Jill Ottman

Jill Ottman

So many of my friends, their parents and grandparents have done relatively little traveling as younger people. Some lacked the desire to explore, or didn’t want to plan trips. Others were reluctant to engage with unfamiliar cultures, foods or languages. For most, though, not traveling is and was a simple lack of money for tickets or insufficient vacation time. “We’re going to travel when we retire” is what I usually hear.

When I was less than half the age I am now, some friends approached me about going with them to Europe. I bought Ric Steve’s third edition of “Europe Through the Back Door” and started to think I might be able to pull it off. I got a passport. My friends backed out at the last minute, but I went anyway. That trip changed my life. After that, I went overseas as often as I could scrape the money together. I helped friends drive a truck full of medical supplies to Central America, and took up the offer of free hospitality in places like the UK and South Africa. Yes, I did without a lot of things, but what I gained from traveling was worth so much more than having a hot car or a nice place or a lot of the other toys my friends used their money to acquire instead. I’m not really being judgmental, but spending your money on experiences is ultimately a lot more satisfying than accumulating stuff.

Folks have their reasons, but for most people, waiting for retirement to travel ends up being a mistake. When you’re old you may not want to walk cobblestone streets for hours or have the stamina to do multiple museums in a day. Staying in cheap hotels can be a lot more of a burden than an adventure, and your formerly cast-iron stomach may not now be able to handle strong cheese, meats that are not pork, beef or chicken, and the odd but delicious sauces that anoint unfamiliar vegetables.

My mother just got home from what I am certain was her last big trip. She was terribly excited about leaving a month ago. I was confident she would have a great time on this church group trip to Israel. What she ended up experiencing is what I am now referring to as the “Holy Land Trip to Hell.”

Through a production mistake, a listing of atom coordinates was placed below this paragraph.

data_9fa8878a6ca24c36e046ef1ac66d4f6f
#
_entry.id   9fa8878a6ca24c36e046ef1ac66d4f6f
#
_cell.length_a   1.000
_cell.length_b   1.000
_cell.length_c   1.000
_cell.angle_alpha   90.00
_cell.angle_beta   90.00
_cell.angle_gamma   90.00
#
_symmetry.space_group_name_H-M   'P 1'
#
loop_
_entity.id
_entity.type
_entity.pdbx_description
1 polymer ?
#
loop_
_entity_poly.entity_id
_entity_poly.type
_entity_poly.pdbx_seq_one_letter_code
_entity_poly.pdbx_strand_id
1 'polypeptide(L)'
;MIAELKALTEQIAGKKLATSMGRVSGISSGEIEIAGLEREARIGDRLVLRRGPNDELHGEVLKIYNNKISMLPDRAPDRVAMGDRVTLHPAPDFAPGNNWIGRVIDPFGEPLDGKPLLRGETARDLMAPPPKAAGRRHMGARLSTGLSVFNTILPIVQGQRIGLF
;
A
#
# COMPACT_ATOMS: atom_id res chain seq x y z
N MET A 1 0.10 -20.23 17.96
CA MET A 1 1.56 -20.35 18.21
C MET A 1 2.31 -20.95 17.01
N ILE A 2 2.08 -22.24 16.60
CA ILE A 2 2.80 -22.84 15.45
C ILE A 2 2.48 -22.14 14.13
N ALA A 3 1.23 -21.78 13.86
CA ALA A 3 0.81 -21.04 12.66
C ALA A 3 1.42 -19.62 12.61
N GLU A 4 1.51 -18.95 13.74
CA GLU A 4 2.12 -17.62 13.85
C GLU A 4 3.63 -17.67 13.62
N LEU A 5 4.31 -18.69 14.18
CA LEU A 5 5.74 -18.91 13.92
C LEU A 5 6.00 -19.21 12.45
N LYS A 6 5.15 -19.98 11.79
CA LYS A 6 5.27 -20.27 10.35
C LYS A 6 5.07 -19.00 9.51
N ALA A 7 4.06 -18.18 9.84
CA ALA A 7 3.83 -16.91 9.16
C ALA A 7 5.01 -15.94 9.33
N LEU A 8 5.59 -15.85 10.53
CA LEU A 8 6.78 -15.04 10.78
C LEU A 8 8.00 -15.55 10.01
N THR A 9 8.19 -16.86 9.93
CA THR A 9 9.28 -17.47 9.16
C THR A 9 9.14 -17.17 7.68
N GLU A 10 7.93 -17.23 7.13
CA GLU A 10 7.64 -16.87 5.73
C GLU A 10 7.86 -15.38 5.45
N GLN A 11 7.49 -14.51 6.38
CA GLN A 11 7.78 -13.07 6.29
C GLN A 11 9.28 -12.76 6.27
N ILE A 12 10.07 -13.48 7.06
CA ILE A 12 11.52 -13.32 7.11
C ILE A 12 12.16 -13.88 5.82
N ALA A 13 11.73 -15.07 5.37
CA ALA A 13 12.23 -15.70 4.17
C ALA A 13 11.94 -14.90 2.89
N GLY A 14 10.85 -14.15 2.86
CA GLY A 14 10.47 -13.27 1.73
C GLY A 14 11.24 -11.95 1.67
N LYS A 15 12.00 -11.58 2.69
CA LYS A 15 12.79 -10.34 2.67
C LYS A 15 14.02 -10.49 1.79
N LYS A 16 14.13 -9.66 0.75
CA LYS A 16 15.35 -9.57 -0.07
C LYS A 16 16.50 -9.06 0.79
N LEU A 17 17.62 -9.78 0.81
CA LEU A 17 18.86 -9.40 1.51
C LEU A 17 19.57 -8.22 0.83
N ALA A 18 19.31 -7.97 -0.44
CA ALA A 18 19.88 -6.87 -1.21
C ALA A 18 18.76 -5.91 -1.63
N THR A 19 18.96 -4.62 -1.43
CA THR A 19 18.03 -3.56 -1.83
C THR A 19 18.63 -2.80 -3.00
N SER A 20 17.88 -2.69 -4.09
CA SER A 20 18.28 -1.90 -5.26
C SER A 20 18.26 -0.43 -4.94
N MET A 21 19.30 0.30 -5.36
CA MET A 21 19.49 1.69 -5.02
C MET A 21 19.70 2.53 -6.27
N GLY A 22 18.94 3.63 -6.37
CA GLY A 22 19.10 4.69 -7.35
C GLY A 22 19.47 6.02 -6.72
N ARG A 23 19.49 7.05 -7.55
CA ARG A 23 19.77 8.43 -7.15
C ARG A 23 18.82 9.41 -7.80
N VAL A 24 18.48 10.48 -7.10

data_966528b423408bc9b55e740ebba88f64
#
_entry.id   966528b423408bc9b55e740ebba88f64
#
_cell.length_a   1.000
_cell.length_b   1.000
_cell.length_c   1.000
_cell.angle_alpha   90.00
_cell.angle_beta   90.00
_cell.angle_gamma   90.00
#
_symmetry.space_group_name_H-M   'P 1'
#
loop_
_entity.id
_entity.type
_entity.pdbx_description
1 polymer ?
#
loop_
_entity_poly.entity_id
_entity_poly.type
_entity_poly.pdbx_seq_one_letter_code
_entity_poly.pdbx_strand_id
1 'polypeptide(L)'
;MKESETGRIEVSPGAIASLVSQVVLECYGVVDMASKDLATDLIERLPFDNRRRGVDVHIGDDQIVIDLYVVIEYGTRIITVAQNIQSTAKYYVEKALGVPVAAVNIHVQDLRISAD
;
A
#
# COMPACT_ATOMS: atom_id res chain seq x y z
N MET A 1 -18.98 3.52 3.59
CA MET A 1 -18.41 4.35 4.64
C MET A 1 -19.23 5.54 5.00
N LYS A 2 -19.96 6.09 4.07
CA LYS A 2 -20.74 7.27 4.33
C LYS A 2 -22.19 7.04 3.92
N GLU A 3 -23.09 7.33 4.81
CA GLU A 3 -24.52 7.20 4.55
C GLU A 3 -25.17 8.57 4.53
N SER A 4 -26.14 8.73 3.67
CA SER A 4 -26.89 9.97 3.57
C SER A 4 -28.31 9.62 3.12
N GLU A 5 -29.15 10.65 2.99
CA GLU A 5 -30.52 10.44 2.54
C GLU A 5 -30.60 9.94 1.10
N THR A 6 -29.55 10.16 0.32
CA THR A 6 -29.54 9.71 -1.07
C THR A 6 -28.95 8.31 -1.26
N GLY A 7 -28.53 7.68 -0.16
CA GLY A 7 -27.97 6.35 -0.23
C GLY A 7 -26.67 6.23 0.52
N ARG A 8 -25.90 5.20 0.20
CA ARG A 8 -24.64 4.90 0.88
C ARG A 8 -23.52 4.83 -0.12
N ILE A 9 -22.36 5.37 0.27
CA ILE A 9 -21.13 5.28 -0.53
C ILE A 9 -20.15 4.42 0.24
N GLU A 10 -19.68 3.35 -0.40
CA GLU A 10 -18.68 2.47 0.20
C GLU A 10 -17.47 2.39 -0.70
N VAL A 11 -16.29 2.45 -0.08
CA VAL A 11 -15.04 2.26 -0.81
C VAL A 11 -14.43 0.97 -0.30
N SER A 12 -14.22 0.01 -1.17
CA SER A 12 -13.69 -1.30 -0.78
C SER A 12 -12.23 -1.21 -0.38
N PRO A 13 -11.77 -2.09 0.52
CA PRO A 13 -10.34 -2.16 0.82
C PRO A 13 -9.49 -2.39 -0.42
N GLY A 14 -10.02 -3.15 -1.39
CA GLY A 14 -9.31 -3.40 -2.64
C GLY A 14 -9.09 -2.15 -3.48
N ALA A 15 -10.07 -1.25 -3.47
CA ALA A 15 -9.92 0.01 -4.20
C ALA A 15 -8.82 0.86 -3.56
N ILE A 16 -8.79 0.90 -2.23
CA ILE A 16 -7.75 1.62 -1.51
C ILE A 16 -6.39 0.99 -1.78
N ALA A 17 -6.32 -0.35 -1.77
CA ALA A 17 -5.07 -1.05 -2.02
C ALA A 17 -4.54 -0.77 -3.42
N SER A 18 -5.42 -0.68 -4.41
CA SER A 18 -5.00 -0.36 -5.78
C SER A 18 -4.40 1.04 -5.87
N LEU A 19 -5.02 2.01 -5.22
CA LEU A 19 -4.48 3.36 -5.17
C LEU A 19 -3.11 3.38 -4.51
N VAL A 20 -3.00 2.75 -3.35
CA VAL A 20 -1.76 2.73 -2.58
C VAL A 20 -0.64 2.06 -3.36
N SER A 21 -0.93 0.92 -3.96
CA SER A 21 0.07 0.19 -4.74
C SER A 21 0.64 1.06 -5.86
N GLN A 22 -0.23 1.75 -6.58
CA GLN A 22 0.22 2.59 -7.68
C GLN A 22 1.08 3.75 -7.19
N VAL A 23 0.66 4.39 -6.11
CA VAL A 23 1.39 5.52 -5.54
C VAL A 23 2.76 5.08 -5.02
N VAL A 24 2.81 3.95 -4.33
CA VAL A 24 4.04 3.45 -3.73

Everything began unraveling when the landing gear folded up into the jet as it left the runway. She would kill me if I went into the gory details, but let us say that her husband’s alimentary canal experienced its own personal Intifada, and many of the people on the trip were trading the latest Middle Eastern influenza virus. What was truly awful about the trip, though, was that she was one of a group of nearly 100 senior citizens. This is no way to visit the nearest shopping mall, much less Jerusalem. From what I could pick up from assorted Facebook posts, everything was a pretty hot mess. When Mother got back to the U.S., her husband was so ill they had to get off the plane and check him into a hospital in Newark, New Jersey (which, if you think about it, is not unlike Hades). Jet lag, no food, no sleep, a hospitalized spouse and a case of the flu would have put me in a seriously bad mood, but for my 70-something mother, who had no phone and no way to reach anyone, it was a nightmare.

The two morals of the story? First, if you do wait until you’re retired to go on a magnum opus trip, be aware that there will be issues that weren’t problems when you were 30. Tours are okay, but do your homework. Don’t get on the plane if you are sick in the boarding line. Second message: you don’t have to wait to travel until you’re old, and you can do it with careful saving and some planning. I realize that saving money and banking vacation time are alien concepts to many people, but they’re not impossible. Drive your decrepit car for another year. Go on camping vacations and save that hotel money for a bigger splurge down the road. Begging or borrowing gear isn’t that hard to do. This is Wyoming, and for most of us, there are great, inexpensive places to visit for relatively little money right in our own backyards. Save your vacation time. Take advantage of time between jobs. You can do this. You should do this. You can even do it with kids, who often rise to the challenges of travel like pros. Just get out there, and do it while you’re still pliable, flexible, and can climb multiple flights of ancient stairs.

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Jill Ottman lives in Laramie and is backpacking this summer so she can pull out her passport again ASAP.


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